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Gabrielle Cohen-Sanchez v. United States of America

April 5, 2012


The opinion of the court was delivered by: Hon. William J. Martini



This matter comes before the Court on pro se Petitioner Gabrielle Cohen-Sanchez's motion*fn1 for the return of administratively forfeited property pursuant to 18 U.S.C. § 983(e).*fn2 The Government opposes the motion and cross-moves for dismissal of the action. Cohen-Sanchez has also filed applications to proceed in forma pauperis ("IFP") and for the appointment of pro bono counsel. For the reasons set forth in this Opinion, the Court will GRANT Petitioner's IFP application, DENY Petitioner's motion for the return of forfeited property, GRANT the Government's cross-motion to dismiss, and DENY Petitioner's pro bono application as moot.


Petitioner is presently serving a 66-month sentence for her role in a conspiracy to distribute cocaine.*fn4 The following events bear on the present motions.

On August 10, 2008, Petitioner and her husband were arrested by Drug Enforcement Administration ("DEA") agents at their New Jersey residence. In the course of that arrest, DEA agents seized 71 items of jewelry*fn5 belonging to Cohen-Sanchez and her husband*fn6 for forfeiture to the Government, as property acquired with drug trafficking proceeds. 21 U.S.C. § 881.

In September 2008, Cohen-Sanchez signed for and received a letter by certified mail from the DEA entitled "Notice of Seizure," which informed her that the DEA had begun the civil administrative process through which the jewelry would be forfeited to the Government. (Pet'r's Mot., ¶ 4, ECF. No. 1; Declar. of John Hieronymus, Exs. 1, 2, ECF No. 6.) The letter listed the items of seized jewelry that were to be forfeited and explained that Cohen-Sanchez could contest the administrative forfeiture by filing: (1) a Claim, and/or (2) a Petition for Mitigation and/or Remission ("Petition"). The letter also explained the process for filing those documents. (Hieronymus Decl., Ex. 1.) Seperately, the DEA published notice that Cohen-Sanchez's property was seized for administrative forfeiture in the Wall Street Journal on October 13, 20, and 27, 2008. (Id. at Ex. 11.)

In response to the DEA's Notice of Forfeiture, on October 31, 2008, Cohen-Sanchez -- through her attorney -- sent the DEA a self-prepared document which she captioned "Petition for Remission or Mitigation" in which she explained that she wished "to assert a claim to the seized property and request remission or mitigation of forfeiture." (Pet'r's Mot. 11; Hieronymus Decl., Ex. 15.) Cohen-Sanchez did not request a transfer of the forfeiture action to a judicial forum in her responsive document. In the cover letter sent with Cohen-Sanchez's response, her attorney characterized the document as a "Petition for Remission or Mitigation signed by [Petitioner]." (Id.)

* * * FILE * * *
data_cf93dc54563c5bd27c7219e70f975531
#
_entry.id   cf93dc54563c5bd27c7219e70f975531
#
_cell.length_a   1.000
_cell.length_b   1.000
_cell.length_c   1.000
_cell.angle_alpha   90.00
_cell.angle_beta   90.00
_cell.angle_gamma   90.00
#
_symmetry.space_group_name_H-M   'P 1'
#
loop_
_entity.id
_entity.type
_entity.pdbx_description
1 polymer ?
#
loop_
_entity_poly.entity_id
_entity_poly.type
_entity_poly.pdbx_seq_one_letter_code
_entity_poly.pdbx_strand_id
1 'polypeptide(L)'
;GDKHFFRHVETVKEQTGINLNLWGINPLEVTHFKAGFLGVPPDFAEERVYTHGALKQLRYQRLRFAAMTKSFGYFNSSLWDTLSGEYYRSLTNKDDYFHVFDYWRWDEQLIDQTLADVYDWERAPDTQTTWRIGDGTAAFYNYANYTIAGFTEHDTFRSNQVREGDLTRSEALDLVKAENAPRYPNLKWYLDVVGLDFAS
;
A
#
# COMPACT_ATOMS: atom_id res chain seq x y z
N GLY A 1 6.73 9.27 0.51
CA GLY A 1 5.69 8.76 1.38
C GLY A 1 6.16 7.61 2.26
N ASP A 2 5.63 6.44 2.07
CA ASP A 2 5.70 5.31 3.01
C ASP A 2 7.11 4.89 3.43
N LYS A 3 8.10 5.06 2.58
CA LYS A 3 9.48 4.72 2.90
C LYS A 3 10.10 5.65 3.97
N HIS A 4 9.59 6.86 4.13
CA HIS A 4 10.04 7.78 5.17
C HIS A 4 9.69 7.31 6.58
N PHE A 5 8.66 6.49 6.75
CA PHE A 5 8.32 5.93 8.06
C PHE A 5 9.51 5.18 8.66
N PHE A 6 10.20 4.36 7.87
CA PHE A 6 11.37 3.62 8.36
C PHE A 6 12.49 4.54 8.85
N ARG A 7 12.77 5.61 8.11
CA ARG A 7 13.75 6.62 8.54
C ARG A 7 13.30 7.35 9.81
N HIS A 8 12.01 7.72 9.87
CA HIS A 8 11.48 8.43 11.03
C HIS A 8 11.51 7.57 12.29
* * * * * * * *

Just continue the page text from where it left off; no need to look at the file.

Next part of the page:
On November 21, 2008, a letter from the DEA confirming receipt and acceptance of Cohen-Sanchez's "Petition for Remission and/or Mitigation of Forfeiture" was delivered to the office of Cohen-Sanchez's attorney.*fn7 (Hieronymus Decl., Ex. 19.) The letter informed Cohen-Sanchez that her "Petition for Remission and/or Mitigation of forfeiture" was received by the DEA and would be ruled on administratively. (Pet'r's Mot. 19; Hieronymus Decl., Ex. 18.)

On December 10, 2008, the DEA issued a Declaration of Forfeiture, at which point the property was formally forfeited to the Government. 18 U.S.C. § 1609. The DEA issued the Declaration after determining through administrative proceedings that:

(1) notice of the seizure was properly sent to all parties with a possessory interest in the jewelry, (2) notice was correctly published in a newspaper of general circulation, (3) that no party filed a Claim for the property, and, (4) there was sufficient information to support the forfeiture of the jewelry. (Hieronymus Decl., Ex. 20.)

Thereafter, on January 28, 2009, the DEA denied Cohen-Sanchez's "Petition for Remission or Mitigation." A letter from the DEA informing Cohen-Sanchez of the denial of her Petition was delivered to the office of Cohen-Sanchez's attorney on February 9, 2009. (Hieronymus Decl., Ex. 22.) The letter stated the DEA's basis for its denial of the Petition and stated that Cohen-Sanchez could request reconsideration of the decision. (Id. at Ex. 21.)

Cohen-Sanchez did not request reconsideration of the decision or make any other objections to the DEA's findings, and on June 16, 2011, the forfeited jewelry was sold for $146,000 at auction. (Declar. of Barbara A. Ward, ¶ 6, ECF No. 5.) On November 20, 2011, Petitioner filed the instant motion for return of property, which she seeks to file in forma pauperis pursuant to 28 U.S.C. § 1915. Based on her affidavit of ...

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